Tesla Has Reinvented The Car Alarm, But Why?
Tesla announced some new software updates yesterday. One addition is “Sentry Mode.” This feature uses video architecture in place from Tesla’s autopilot system to thwart potential thieves. Inappropriate touching would activate an “alert” mode. A break-in attempt will activate an “alarm,” deploying harsh lighting and loud music.
The press release cited a vague federal statistic, indicating that there was an attempted motor vehicle theft in the United States every 40.8 seconds in 2017. That jumping off point was curious. Teslas are quite hard to steal. You have to somehow simulate the key fob, either by relaying the fob signal to the car or cloning it. There’s also the blunter route of stealing the key fob from the owner via burglary or robbery. Tesla has a “pin to drive” setting that can stop those attempts cold. Beyond that, the car also has a GPS locator, permitting the owner and law enforcement to track the car’s location in real time.
Those protection layers are incredibly effective. Looking at Tesla data from 2014-17, there was an attempted theft of a Tesla about every 7.4 days. Very few of these attempts are successful. Only three of 118 Tesla vehicles stolen were not recovered. The number on average is more than 40 percent. In short, if you can figure out how to steal a Tesla successfully, you’re smart enough to get a tech job which will afford you one.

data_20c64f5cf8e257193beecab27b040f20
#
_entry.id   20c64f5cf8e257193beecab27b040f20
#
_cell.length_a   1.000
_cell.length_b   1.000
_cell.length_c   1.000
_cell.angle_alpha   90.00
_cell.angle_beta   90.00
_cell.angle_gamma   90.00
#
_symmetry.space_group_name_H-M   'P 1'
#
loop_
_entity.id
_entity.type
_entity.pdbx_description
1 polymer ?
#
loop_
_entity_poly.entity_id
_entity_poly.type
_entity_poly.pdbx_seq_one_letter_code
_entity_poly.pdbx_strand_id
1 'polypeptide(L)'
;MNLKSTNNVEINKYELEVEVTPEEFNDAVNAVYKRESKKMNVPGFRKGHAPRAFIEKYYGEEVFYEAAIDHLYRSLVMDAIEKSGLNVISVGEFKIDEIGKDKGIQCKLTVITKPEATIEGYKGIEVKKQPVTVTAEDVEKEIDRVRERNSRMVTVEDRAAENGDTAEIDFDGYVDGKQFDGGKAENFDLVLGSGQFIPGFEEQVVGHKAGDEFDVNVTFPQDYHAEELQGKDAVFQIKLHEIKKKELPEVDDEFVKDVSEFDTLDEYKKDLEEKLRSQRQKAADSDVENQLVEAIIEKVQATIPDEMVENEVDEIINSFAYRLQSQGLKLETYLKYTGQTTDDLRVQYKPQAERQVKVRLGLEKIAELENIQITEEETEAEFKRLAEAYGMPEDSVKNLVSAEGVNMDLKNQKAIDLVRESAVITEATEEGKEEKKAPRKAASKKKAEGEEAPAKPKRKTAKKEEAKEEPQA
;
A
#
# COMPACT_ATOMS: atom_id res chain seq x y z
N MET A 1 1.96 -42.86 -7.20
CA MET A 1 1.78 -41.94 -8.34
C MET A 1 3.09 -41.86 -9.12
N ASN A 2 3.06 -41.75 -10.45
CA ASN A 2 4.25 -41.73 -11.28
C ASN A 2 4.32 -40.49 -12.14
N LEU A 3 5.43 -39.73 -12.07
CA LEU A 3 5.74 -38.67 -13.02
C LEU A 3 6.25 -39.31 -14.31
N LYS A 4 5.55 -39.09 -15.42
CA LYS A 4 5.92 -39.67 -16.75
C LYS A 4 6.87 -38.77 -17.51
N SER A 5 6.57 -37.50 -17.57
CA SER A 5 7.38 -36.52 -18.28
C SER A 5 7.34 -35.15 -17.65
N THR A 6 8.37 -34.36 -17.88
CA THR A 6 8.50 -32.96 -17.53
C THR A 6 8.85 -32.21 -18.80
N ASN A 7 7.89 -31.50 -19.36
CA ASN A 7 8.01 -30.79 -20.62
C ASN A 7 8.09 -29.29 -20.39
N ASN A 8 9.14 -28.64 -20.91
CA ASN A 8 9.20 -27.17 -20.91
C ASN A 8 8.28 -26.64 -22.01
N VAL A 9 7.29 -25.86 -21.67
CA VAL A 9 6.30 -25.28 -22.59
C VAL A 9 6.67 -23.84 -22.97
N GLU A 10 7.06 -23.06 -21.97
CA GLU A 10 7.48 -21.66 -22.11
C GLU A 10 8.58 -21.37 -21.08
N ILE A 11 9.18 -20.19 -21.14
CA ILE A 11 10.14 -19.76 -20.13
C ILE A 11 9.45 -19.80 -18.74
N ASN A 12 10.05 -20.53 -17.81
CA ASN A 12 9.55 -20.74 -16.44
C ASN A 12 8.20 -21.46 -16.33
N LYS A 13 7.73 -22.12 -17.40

Sentry mode may have more impact thwarting break-ins vs. outright thefts. Model 3 owners in the Bay Area have been complaining in multiple forums about what appears to be a particular type of break-in to the trunk through the rear quarter window and rear seat. A rational way to combat such break-ins, with minimal hassle, would be a software update deploying the existing autopilot camera architecture as a deterrent.
The question is how well that will work. Car alarms are problematic because they get ignored, particularly in urban areas. For all the technology involved, the primary function of Sentry Mode remains that of a common car alarm, making loud noises when the vehicle gets breached. Having it be a characteristic Tesla-style alarm won’t elicit additional public diligence. An app alert may help. But, one suspects reaction times would be far too slow to achieve anything, even if one were inclined to confront a miscreant.
The value with Sentry Mode comes from its video surveillance. That does have a vulnerability. Tesla owners must hook in a formatted USB drive, before engaging Sentry Mode, to download the video. A thief could, presumably, just steal the USB drive. But, that would necessitate entering the vehicle. Those few extra seconds may be just enough of an annoyance for a prospective thief to move on to the next Tesla.